The entire process should take no longer than it took Nomar Garciaparra to adjust his gloves. If MLB is concerned about the extra time it takes, they could tell pitchers to start pitch the ball in under 2 minutes a pitch, and request that batters not step out of the box to fill out a P-SAT test after every pitch.

    We have the resources to ensure that calls are correct, and we are CHOOSING not to avail ourselves of them.

    • stoutfiles - Apr 2, 2014 at 9:07 AM

      “If MLB is concerned about the extra time it takes, they could tell pitchers to start pitch the ball in under 2 minutes a pitch, and request that batters not step out of the box to fill out a P-SAT test after every pitch.”

      As a high school ump, pitchers have 30 seconds to get the ball back to the plate. If batters keep stepping out, I warn them, and then I start calling strikes for failure to stay in the box. Play the game.

      • thetoolsofignorance - Apr 2, 2014 at 9:24 AM

        Please take over Joe Torre’s job. Someone competent needs to enforce the rules

      • chunkala - Apr 2, 2014 at 10:20 AM

        Great comment, hit nail on the head.
        By rule, the pitcher has 12 seconds to pitch the ball. 12 SECONDS!
        I love the rule but I can see how others would see it as extreme. 15-20 seconds would be fine too but just enforce the rule and we’ll be back to 2:20 games.

        In terms of replay, give managers 4-5 challenges per game. I know umps are incompetent but I dont think they are missing 10 calls a game, so 10 challenges is a safe bet.

      • miguelcairo - Apr 2, 2014 at 11:30 AM

        Watching Scott Feldman against the Yanks last night was so hard. He took so long in between pitches I took out a stopwatch and checked myself. In a matter of 5 pitches, it took him over 3 minutes.

        Now, he threw a great game, but Jesus, let’s speed it up a bit. You’d think these old umps would be rushing everyone from the get-go.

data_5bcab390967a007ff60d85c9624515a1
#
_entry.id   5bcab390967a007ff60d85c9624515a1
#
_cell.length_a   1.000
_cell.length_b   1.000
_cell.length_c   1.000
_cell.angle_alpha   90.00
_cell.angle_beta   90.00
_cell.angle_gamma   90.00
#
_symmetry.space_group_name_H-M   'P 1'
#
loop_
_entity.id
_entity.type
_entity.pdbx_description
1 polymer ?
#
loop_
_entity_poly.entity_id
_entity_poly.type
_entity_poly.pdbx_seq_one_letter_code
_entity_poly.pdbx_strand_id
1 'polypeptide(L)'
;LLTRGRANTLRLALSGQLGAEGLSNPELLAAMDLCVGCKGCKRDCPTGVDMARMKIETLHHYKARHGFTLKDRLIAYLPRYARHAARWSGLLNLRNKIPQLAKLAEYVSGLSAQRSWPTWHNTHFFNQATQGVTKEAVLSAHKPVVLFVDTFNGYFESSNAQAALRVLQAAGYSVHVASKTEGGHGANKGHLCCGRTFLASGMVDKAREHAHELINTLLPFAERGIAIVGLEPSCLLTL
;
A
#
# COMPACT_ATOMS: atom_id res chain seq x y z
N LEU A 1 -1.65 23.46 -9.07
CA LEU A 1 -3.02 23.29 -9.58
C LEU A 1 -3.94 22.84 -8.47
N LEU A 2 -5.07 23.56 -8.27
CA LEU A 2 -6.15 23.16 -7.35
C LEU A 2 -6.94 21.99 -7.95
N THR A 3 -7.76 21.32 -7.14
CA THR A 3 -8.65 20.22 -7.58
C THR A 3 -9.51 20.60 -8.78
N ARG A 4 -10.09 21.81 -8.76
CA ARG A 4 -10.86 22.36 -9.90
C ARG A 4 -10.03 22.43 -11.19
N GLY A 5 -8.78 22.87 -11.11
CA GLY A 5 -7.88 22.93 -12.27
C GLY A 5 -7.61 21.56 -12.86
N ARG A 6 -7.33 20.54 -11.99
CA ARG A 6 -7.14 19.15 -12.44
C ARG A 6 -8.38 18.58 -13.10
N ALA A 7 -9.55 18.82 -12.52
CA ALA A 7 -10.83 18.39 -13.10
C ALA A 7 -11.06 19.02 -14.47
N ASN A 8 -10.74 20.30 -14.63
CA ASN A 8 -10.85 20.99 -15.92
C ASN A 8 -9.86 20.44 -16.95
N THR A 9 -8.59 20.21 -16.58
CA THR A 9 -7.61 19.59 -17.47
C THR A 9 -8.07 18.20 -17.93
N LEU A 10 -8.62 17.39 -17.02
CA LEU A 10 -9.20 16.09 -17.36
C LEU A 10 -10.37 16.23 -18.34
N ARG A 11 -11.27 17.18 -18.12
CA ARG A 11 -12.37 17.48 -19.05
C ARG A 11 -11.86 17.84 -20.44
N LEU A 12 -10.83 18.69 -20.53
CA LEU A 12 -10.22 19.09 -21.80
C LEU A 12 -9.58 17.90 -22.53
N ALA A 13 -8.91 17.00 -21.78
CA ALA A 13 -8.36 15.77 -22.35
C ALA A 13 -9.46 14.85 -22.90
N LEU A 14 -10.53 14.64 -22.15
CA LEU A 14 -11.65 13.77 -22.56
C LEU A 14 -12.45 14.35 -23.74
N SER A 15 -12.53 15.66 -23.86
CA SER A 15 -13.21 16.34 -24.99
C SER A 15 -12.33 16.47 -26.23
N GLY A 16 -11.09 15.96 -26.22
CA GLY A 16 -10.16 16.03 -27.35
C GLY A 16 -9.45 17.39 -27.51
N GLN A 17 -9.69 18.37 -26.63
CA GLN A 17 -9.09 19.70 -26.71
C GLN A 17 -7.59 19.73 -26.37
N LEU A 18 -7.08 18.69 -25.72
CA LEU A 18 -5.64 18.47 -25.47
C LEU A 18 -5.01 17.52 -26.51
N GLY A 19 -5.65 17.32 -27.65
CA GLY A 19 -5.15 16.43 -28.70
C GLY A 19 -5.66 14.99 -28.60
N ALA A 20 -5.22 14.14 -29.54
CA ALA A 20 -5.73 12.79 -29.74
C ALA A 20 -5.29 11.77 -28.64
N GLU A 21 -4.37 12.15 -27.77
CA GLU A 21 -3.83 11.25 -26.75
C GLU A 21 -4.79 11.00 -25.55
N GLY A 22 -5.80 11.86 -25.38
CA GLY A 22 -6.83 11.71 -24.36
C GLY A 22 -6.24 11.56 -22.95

• sportsfan18 - Apr 2, 2014 at 5:19 PM

        stoutflies

        In the NFL, a typical play lasts like 6 seconds give or take… and then we wait and wait and wait for them to un-pile, to huddle up and the teams have 40 seconds timed from the end of the previous play to snap the ball again.

        Some pitches take longer than that to be made but the OVERWHELMING majority of pitches happen in under 40 seconds easily in baseball.

        In a 60 minute football game, with plays lasting like 5 to 6 seconds long, there is only around 11 actual minutes of action in an NFL game and that is for BOTH teams.

        If the teams times of possession is basically equal in a game this means each offense is only running/executing a play for around 5 min’s or so (gotta take out the special teams plays from the 11 min’s of game action from both teams too).

        So the “gotta play all 60 min’s” in the NFL is actually only gotta play the 5 mins if you’re on defense or the 5 min’s if you’re on offense…

        The rest is standing in the huddle and being lined up waiting for the QB to call for the snap…

        So as fans watching football, we see a few seconds of action and then we see 7 to 8 times the amount of time that the play took before the next play happens.

        Time is time and wait is wait… we wait while watching the NFL, what’s wrong waiting while watching baseball?

      • moogro - Apr 2, 2014 at 5:42 PM

        Even as much as 30 seconds per pitch would greatly speed up the game.